Toe-walking can be normal, all children will try out walking on their toes during their development. If you see your child walking on their toes less than 25% of the time, chances are they are experimenting with walking on their toes. If your child is walking on their toes the majority of the time but stands flat footed, you can consider them a toe walker. It is important to discuss any concerns with your pediatrician but these explanations will give you some of the most common causes.
Proprioceptive input: When your joints move, a ligament or tendon is stretched. Receptors in the ligaments and tendons respond to the stretch by sending a message to the brain. Your brain then sends a message to the appropriate muscle to control that movement. If someone has “loose ligaments” sometimes that feedback does not get to the brain in time and the person will stumble or fall before the muscles are activated to prevent it. As a result some children will avoid the stumbling by walking on their toes.
Tight Muscles: A child may have tightness in their calf muscles (i.e., the Gastroc /Soleus complex). This can happen as a result of keeping their feet plantarflexed (toes pointed) or because the bones are growing faster than the muscles during a growth spurt. If the Gastroc is tight, it pulls the heel upward toward the back of the knee making it difficult to get the heel on the ground, which can make walking challenging. You can stretch the Gastroc and resolve the issue. The hard part is to break the habit of walking on the toes.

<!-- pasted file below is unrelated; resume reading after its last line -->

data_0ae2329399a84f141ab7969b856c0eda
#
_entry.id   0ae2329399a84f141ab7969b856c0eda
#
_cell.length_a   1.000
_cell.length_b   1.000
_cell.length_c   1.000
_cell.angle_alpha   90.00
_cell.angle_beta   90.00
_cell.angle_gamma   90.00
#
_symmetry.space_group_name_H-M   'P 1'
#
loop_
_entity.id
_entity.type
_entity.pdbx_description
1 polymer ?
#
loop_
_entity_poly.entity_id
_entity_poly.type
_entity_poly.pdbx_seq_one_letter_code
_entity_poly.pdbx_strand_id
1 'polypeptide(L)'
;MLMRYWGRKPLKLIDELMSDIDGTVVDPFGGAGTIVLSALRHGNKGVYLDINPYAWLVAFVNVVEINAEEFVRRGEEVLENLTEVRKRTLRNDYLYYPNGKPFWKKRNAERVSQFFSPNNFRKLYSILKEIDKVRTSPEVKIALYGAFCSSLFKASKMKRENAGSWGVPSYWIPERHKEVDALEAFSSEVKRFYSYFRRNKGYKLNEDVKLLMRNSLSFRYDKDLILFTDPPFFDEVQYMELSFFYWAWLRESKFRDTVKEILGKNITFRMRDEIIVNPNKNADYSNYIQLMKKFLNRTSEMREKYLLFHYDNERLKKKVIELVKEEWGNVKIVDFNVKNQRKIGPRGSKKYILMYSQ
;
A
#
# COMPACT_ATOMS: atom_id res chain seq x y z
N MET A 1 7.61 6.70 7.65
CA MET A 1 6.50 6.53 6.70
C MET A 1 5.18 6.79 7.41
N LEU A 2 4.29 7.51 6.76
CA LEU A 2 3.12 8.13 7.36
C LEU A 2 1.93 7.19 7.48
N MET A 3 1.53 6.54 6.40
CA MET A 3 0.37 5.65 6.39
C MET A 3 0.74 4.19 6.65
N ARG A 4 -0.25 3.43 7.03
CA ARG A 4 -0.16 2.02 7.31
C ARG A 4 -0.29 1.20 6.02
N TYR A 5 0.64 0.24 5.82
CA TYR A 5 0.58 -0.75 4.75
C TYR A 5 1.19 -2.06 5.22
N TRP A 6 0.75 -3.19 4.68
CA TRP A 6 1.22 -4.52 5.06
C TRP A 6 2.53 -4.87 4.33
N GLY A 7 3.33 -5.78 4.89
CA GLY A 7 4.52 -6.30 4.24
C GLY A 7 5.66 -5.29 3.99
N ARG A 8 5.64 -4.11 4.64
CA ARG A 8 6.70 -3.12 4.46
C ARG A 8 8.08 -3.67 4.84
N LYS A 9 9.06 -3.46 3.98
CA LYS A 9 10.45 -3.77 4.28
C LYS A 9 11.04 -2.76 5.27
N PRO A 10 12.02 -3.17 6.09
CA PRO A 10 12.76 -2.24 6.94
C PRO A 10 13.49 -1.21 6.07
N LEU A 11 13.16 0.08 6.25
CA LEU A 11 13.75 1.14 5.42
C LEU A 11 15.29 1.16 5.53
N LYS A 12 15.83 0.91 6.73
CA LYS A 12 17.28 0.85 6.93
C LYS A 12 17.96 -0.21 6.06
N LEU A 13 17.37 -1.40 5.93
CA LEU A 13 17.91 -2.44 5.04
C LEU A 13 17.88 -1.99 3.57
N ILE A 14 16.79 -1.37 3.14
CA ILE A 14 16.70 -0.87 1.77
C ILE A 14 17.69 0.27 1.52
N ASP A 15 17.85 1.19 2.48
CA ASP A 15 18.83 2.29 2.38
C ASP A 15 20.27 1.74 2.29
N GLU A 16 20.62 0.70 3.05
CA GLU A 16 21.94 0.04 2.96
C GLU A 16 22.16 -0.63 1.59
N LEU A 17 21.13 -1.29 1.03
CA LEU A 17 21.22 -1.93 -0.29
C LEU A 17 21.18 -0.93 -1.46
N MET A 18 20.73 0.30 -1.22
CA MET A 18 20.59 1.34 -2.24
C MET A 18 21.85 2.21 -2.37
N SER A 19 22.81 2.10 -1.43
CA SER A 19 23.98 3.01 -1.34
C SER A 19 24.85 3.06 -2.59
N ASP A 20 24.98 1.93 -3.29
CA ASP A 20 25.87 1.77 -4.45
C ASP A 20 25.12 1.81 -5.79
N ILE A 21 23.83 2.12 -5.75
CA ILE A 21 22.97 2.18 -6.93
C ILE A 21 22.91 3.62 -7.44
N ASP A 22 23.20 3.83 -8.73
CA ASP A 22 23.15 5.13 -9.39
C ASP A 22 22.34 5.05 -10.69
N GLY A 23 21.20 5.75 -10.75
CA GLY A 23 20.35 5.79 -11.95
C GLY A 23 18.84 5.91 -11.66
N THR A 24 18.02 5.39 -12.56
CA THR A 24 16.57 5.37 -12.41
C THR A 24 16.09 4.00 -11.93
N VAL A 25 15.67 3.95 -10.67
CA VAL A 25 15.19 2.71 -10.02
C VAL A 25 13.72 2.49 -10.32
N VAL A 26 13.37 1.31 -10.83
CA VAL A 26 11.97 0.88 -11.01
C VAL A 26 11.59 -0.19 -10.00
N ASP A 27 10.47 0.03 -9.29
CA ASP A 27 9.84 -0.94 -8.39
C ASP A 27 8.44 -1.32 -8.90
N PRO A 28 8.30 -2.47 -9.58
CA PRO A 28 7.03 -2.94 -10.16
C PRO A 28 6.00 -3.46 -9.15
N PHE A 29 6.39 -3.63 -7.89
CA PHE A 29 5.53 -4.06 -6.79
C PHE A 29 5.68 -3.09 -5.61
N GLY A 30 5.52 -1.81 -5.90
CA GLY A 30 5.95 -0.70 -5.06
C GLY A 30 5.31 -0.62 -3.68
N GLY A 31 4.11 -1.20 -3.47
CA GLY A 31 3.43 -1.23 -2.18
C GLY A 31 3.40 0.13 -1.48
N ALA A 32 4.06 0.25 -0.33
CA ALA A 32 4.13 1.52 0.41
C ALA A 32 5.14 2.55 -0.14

Sensitivity: A child may have sensitive feet. The tactile input from the feet (sensations they feel from the receptors on the bottom of their feet) can be significantly bothersome to certain children making them prefer to walk on their toes to decrease this input. A child with tactile input issues may be up on their toes on some surfaces or when their shoes are off but may be flat footed on other surfaces. However, the child could be up on their toes all the time.